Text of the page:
½ cup (75g) frozen peas
½–¾ teaspoon salt

METHOD:


• For the filling, put a large non-stick saucepan over medium heat, then add the oil, mustard, cumin and fennel seeds and fry until fragrant and the mustard seeds start to ‘pop’.


• Add the onion, garlic and ginger and fry for 3–5 minutes until the onions are translucent and you can smell the sizzling garlic.


• Add the cauliflower, curry powder and the drained mince and fry for a further 5 minutes.


• Now add the peas and ¼ cup (60ml) water, cover with a lid and bring to the boil. Reduce the heat and cook until the filling is dry and you can see no more water in the pan, about 5–8 minutes.


• Take off the heat, stir in the salt and then taste and adjust the seasoning if necessary.


When you’re ready to assemble the samosas, preheat the oven to 180°C and grease a large baking tray.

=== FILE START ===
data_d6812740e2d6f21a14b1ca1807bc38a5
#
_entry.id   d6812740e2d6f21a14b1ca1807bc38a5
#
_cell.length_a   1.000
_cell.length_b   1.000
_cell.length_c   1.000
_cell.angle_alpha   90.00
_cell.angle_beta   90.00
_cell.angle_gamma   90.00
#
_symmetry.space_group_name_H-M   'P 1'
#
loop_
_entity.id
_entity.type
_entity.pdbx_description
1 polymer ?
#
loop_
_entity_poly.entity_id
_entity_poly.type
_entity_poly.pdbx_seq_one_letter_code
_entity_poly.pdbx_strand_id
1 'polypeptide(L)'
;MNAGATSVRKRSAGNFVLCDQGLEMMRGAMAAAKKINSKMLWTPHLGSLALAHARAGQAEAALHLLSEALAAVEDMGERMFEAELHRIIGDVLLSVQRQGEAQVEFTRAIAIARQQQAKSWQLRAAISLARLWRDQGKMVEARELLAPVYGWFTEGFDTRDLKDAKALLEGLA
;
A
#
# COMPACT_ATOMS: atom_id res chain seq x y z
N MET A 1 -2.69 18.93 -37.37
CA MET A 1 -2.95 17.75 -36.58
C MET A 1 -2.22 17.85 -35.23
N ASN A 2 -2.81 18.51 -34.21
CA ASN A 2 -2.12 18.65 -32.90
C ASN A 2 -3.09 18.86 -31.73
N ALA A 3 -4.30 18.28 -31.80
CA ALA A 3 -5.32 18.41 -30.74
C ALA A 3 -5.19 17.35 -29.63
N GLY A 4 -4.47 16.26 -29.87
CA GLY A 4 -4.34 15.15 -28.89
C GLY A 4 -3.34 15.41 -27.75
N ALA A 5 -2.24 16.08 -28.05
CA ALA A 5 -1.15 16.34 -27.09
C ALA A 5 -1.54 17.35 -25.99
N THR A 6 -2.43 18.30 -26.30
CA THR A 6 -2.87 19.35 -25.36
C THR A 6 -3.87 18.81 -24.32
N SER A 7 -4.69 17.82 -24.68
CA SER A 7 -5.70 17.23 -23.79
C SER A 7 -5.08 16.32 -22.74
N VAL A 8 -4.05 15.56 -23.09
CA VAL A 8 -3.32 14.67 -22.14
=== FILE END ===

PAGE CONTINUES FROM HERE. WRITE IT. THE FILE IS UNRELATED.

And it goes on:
• Mix the flour with 2½ tablespoons water to make a smooth paste. Fold and fill the samosas, then lay them on the baking tray.

• Mix the milk and syrup together to make a glaze. Brush the tops of the samosas with the glaze, and sprinkle over a few sesame or poppy seeds, if you like.


• Bake for 15–20 minutes, until the samosas are golden and crisp, then serve with chutney.

Author, blogger and social media foodie Sasha Gill writes from a firmly-held conviction that we can all benefit from a little bit of vegan in our lifestyle.

Sasha Gill was attracted to vegetarianism as a teenager for health reasons and has made a gradual transition into veganism. She is not a vegan evangelist, but does believe that everyone, at some time, can benefit from an aspect of vegan in their life, for their own health and that of the planet.

Of Indian and Eurasian heritage, when Sasha turned vegan, she didn’t want to miss out on the vibrant flavours of her favourite Asian dishes — so she got to work ‘veganising’ them.

Through constant experimenting, she started to create dishes just as delicious and satisfying as her street-stall favourites and family dinners; only using plants in place of meat and fish.

Studying medicine at Oxford University in the UK, far from her childhood home in Singapore, Sasha understands what it is to be short on time and budget. Most of her recipes don’t take long or demand expensive ingredients.